I have lived in two other countries: France and Germany. I'm not here to bash either one, because they both have wonderful things to recommend them. I lived there as a child and made some wonderful friends of their citizens.
My family moved to France when I was four because my military father had a tour of duty near La Rochelle. Since no American school was nearby, I attended L'Ecole de Ste. Joseph, the local Catholic school. I spoke no French, of course, but I had to learn it quickly in order to understand the nuns and students. Several young French students took me under their wings, so to speak, and all were patient with me, because I was the only American student there!
Our landlady, Madame Rue, was quite a character. A widow, she rented her house to our family, and I remember her joking with me. When I was six, I was already as tall as she was! Her home was well furnished, and when my mother was in the hospital for an extended time at the birth of my brother (due to complications), a Frenchwoman was hired to be my nanny. Janine took great care of me, and I basically remember her smile and her kindness to me.
In Germany, my mother was impressed with the cleanliness of the country. Stores, restaurants, streets--were all kept immaculate. One thing I remember was the local German candy store that was within walking distance to our home (Army family quarters that were beautifully furnished). Nowadays, no parent would allow an eight-year-old child to walk alone several blocks to a store, especially in a foreign country! I wouldn't have even allowed our daughters, now adults, to do that. HOWEVER, the kind old gentleman who owned the candy store was always patient with me as I decided on what I wanted, and it was often chocolate. You've heard of German chocolate? I rest my case. And of great importance, Germany was the place where we got our first dachshund, Elia: a red standard female.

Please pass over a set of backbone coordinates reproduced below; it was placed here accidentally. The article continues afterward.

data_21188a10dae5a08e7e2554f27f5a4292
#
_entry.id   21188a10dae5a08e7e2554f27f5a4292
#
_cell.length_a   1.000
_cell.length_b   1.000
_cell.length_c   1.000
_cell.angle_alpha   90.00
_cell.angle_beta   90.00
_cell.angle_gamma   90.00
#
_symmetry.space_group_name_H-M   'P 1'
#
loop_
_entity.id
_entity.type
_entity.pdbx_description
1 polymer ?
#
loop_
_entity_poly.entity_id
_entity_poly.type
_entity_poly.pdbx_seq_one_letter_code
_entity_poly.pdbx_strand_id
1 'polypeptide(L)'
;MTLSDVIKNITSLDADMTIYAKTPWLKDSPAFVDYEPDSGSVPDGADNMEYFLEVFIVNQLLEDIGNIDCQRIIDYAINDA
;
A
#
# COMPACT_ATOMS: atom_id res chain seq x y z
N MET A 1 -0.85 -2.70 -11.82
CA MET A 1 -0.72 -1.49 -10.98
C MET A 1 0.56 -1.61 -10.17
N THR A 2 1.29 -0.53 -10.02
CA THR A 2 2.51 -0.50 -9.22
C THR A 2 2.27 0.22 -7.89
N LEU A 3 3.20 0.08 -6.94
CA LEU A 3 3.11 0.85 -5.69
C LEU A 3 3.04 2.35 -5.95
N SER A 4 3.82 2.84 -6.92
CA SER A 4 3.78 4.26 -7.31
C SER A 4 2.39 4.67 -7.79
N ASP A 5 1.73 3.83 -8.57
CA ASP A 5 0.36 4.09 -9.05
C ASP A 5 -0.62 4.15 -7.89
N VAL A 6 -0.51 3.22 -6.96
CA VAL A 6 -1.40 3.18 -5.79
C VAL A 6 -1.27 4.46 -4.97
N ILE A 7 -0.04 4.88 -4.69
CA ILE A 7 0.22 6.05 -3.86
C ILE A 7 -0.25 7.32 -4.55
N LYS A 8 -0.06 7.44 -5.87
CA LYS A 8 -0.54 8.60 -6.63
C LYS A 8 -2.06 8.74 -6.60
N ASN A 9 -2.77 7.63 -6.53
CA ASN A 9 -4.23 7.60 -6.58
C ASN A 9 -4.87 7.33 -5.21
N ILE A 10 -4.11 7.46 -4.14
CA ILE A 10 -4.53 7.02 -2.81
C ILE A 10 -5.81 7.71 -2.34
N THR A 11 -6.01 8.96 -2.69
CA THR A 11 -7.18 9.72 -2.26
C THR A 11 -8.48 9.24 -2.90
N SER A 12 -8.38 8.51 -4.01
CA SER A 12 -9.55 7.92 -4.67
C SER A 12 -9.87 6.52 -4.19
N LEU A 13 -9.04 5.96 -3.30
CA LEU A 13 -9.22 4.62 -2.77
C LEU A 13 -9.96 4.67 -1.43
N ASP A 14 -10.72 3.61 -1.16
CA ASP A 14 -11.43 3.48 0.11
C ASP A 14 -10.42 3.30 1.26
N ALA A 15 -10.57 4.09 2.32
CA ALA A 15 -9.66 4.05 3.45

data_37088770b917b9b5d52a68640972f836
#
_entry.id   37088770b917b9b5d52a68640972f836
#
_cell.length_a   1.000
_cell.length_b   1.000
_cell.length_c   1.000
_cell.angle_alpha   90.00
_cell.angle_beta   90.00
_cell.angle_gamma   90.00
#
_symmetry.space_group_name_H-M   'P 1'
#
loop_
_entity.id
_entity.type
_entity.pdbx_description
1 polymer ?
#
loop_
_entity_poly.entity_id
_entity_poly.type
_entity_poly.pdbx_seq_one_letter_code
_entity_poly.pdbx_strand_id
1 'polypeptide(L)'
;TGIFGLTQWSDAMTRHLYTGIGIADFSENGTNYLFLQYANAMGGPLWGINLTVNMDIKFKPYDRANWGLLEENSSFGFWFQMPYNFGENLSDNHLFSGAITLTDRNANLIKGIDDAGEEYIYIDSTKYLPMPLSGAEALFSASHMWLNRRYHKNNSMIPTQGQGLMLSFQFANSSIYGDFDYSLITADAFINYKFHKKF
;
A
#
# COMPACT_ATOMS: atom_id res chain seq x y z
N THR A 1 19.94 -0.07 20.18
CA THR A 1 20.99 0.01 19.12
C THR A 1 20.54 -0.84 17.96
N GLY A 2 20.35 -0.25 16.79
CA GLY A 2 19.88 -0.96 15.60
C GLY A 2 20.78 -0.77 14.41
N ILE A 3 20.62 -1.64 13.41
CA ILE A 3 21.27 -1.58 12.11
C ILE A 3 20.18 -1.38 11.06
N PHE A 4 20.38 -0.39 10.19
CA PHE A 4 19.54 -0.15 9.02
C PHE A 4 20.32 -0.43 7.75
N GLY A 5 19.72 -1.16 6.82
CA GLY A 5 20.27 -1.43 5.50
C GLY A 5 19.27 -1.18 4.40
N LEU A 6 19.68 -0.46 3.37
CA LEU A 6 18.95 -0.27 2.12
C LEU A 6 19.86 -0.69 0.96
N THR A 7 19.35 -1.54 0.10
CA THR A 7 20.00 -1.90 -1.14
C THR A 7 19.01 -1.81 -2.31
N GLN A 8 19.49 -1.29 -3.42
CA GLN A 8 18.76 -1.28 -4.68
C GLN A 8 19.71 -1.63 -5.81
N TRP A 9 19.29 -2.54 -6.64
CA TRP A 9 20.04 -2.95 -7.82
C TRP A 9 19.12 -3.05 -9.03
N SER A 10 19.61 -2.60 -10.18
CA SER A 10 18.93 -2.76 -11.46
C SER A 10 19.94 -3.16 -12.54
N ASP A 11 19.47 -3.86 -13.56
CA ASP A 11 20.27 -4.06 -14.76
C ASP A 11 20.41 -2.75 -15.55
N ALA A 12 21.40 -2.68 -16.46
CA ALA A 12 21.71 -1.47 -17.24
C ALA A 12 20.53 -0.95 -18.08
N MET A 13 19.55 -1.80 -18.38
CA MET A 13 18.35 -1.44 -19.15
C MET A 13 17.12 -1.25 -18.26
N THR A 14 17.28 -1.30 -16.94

I have the freedom to worship and practice my faith, to jump into my car and drive wherever I want, to speak my mind, or not. Clark and I enjoy traveling this great country of ours, because every section has its own distinctions, including accents. We are from the South and live in the South now, and our speech always gives us away. Holly and Philip lived near Boston when they planted a church there a number of years ago. Oh, we definitely sounded different there!
Kurt and Bethany lived in the Upper Peninsula of Michigan a number of years ago as well, and we definitely sounded different there, too!
But we're all Americans, and for my country, I am thankful to be its citizen.